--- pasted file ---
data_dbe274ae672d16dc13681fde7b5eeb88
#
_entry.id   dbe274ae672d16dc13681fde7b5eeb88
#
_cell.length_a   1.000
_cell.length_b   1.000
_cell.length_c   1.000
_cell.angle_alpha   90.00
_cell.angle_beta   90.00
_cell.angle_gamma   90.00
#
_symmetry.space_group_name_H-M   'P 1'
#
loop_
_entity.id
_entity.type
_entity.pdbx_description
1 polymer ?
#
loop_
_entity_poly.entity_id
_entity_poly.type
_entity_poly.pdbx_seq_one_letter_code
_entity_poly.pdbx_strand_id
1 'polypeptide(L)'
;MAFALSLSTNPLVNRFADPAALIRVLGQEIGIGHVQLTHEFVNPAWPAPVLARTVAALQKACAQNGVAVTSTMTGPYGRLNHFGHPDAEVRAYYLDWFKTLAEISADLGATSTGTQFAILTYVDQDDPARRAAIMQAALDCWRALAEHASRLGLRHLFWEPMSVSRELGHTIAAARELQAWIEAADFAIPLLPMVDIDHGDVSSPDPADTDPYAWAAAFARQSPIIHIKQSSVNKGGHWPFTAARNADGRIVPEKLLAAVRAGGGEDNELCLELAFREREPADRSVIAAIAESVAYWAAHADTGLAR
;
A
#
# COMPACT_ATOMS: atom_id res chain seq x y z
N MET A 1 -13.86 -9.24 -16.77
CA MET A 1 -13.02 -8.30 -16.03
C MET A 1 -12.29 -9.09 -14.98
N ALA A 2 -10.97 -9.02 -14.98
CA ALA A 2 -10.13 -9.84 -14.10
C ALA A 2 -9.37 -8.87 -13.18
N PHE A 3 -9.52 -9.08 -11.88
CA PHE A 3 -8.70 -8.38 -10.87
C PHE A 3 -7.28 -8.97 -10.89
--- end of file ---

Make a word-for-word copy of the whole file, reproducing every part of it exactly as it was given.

data_dbe274ae672d16dc13681fde7b5eeb88
#
_entry.id   dbe274ae672d16dc13681fde7b5eeb88
#
_cell.length_a   1.000
_cell.length_b   1.000
_cell.length_c   1.000
_cell.angle_alpha   90.00
_cell.angle_beta   90.00
_cell.angle_gamma   90.00
#
_symmetry.space_group_name_H-M   'P 1'
#
loop_
_entity.id
_entity.type
_entity.pdbx_description
1 polymer ?
#
loop_
_entity_poly.entity_id
_entity_poly.type
_entity_poly.pdbx_seq_one_letter_code
_entity_poly.pdbx_strand_id
1 'polypeptide(L)'
;MAFALSLSTNPLVNRFADPAALIRVLGQEIGIGHVQLTHEFVNPAWPAPVLARTVAALQKACAQNGVAVTSTMTGPYGRLNHFGHPDAEVRAYYLDWFKTLAEISADLGATSTGTQFAILTYVDQDDPARRAAIMQAALDCWRALAEHASRLGLRHLFWEPMSVSRELGHTIAAARELQAWIEAADFAIPLLPMVDIDHGDVSSPDPADTDPYAWAAAFARQSPIIHIKQSSVNKGGHWPFTAARNADGRIVPEKLLAAVRAGGGEDNELCLELAFREREPADRSVIAAIAESVAYWAAHADTGLAR
;
A
#
# COMPACT_ATOMS: atom_id res chain seq x y z
N MET A 1 -13.86 -9.24 -16.77
CA MET A 1 -13.02 -8.30 -16.03
C MET A 1 -12.29 -9.09 -14.98
N ALA A 2 -10.97 -9.02 -14.98
CA ALA A 2 -10.13 -9.84 -14.10
C ALA A 2 -9.37 -8.87 -13.18
N PHE A 3 -9.52 -9.08 -11.88
CA PHE A 3 -8.70 -8.38 -10.87
C PHE A 3 -7.28 -8.97 -10.89